The Conservatives don’t self-handicap like this. Why? Their ‘1922 committee’ is composed solely of backbenchers and thus has far more freedom to discuss difficult issues than if overseen by the management. Its role is to take soundings and suggest changes, and to tell leaders, whose shelf life has expired, to move on. Their process for challenging sitting prime ministers works too, as Labour’s did not for Blair and Brown. The Conservatives would have replaced Kinnock with John Smith, Brown one year before the 2010 election, and Miliband after two years as leader. The party is far more important than the person.
Onwards to the Corbyn era – an essential disruptor for a drifting party. The Parliamentary Labour Party of all its MPs continued to behave as a failed state. It should have shut up, backed Corbyn for two years, given him a good run (and enough rope if you like) and then taken stock. Instead, the ruling faction threw its toys out of the pram and embarked on continuous strife.
Image credit: The Labour Party
Post the referendum, one year in, spooked by a quick election rumour, it repeated the mistake by mounting a hopeless challenge, and continued its tantrum. It showed a remarkable detachment from people and their genuine disadvantages, unable to comprehend their role in Brexit through preaching, ignoring, and fixating on its own semi-ideology.
Apparently struck by a vision on a two mile walk in the woods around that Victorian watering hole of the English in Dolgellau, May announced the latest election. I have wondered what would have happened if, instead, she had climbed the adjacent majestic mountain of Cader Idris.
Jeremy Corbyn played a blinder, Theresa May the opposite. In an unusual way, he was aided by Murdoch and the Mail and the rest of the fundamentalist Tory press. Such was the extreme picture painted of this threat to the security, stability, and anything else held dear that could be concocted, the comparison – once we were actually allowed to see and hear him – was far greater than if the news media had left him alone. Blimey, he’s not a monster. Goodness gracious me, he’s even saying things I agree with.
But he did have some real negatives from his first year as leader. At first he could only find reverse gear as he came up with mostly very old Labour policies. Second, the organization of the leader’s office and output was not competent. Third, his performance in parliament was limited. But bear in mind that he had become leader not after years of planning alongside a slick team of advisers, but suddenly on a wave of grassroots enthusiasm for something very different. It would always take time to learn these complicated and sometimes bizarre ropes.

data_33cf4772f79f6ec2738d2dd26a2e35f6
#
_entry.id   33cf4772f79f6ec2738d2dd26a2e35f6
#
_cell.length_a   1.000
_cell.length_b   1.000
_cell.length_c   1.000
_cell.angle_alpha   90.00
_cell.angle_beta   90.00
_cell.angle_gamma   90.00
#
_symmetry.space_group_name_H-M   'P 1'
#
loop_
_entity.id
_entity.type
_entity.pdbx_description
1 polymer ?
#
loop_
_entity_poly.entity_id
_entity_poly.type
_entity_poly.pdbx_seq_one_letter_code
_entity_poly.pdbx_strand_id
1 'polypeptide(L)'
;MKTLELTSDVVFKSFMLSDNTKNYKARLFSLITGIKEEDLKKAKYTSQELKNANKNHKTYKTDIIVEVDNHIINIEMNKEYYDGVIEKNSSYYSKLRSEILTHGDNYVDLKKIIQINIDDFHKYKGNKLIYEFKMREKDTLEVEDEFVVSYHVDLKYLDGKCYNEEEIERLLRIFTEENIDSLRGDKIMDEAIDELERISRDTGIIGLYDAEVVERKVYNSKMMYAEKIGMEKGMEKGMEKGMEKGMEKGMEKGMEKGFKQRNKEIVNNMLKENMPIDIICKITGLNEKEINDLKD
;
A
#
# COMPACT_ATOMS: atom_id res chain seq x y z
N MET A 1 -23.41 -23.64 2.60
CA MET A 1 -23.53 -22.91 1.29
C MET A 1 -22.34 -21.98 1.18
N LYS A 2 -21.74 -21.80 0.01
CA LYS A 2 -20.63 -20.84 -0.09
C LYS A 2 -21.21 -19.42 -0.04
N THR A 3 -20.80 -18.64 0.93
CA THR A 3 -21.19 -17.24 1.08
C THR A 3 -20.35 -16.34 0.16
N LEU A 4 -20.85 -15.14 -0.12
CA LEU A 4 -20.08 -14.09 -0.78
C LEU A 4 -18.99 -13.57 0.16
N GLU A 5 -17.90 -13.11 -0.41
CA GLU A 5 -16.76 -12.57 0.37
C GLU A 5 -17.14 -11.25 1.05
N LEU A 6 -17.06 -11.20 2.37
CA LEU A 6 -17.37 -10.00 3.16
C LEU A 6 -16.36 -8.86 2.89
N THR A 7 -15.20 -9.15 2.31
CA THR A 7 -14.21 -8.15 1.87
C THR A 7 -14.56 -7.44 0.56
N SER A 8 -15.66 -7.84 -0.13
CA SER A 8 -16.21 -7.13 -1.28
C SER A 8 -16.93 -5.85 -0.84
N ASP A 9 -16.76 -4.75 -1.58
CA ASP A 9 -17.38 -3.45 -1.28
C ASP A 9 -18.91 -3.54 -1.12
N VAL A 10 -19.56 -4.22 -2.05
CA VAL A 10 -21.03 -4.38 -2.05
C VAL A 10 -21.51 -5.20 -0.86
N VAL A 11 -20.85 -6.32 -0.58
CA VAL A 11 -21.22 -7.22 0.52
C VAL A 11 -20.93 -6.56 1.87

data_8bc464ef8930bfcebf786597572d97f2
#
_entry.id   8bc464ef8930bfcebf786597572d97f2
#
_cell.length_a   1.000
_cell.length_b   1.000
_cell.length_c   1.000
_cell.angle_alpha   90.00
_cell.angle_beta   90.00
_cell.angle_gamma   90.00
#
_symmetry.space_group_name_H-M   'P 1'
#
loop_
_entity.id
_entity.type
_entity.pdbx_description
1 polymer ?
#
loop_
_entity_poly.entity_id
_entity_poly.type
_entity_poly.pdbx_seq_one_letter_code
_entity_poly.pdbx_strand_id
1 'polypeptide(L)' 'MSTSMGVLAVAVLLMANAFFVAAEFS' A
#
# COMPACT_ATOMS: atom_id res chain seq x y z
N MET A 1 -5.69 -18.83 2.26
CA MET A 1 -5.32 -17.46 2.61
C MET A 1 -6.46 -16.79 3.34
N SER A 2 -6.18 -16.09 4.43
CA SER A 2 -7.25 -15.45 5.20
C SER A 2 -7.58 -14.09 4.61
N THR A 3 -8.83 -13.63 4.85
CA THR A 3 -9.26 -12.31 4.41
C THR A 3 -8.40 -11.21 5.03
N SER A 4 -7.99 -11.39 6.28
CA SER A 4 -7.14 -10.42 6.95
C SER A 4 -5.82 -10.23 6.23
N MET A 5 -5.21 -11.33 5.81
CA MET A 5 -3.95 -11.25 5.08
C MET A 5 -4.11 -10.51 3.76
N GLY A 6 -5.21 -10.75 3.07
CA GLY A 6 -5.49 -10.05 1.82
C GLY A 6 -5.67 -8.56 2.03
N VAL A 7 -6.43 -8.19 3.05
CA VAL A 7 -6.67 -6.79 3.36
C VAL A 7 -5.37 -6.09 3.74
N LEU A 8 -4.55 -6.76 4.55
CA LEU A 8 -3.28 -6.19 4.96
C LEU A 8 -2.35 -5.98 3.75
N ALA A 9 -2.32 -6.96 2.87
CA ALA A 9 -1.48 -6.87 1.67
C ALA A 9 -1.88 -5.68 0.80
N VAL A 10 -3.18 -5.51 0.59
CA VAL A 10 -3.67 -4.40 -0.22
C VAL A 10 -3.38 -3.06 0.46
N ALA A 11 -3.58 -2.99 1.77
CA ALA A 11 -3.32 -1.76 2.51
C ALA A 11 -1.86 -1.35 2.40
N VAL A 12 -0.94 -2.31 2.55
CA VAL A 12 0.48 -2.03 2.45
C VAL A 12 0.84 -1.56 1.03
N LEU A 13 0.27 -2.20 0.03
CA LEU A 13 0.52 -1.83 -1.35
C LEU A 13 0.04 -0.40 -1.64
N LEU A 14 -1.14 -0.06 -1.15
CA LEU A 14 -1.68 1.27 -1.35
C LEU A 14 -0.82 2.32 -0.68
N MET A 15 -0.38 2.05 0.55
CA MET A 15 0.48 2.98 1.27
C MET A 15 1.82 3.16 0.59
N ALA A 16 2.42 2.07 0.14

Whilst absolute levels of prosperity are light years from those on Labour’s founding, mass disadvantage, inequality, and disempowerment have returned. No-one is starving but the basis for a New New New Labour mission is there. Whether Corbyn recognized this or whether what he thought happened to be right for the time, I don’t know. Either way, his essential message resonated.
But did not win. That would have taken not a different leader this time, but a party that had left its proud history in the history books, that grasped where many people were, that had thrown away the old recipes and thought long and hard about new and workable solutions, that really got behind their leader and their leader behind them, and shouted with one voice.
That it did not is down to years of decline in every wing, faction and tendency, itself the product of the weak governance of the Labour party and of the broken system of government and democracy. It still has no backbench governance. I propose a committee identical in membership and role to the Conservatives.
I further propose that Jeremy Corbyn, the MPs, the members, and actually all of us, get some serious thinking caps on as to how to reform the system of government – feedback, competitive democracy, policy by design, powerful check and balance. Until the system is redesigned and fixed good and proper, government and us will muddle on, not a lot will actually change for the better nor lives made easier, political parties will keep their bad name, and every government – including your or my choice – will disappoint.
Ed Straw is a writer and campaigner for the reform of government, and a visiting fellow in Applied Systems Thinking in Practice at the Open University.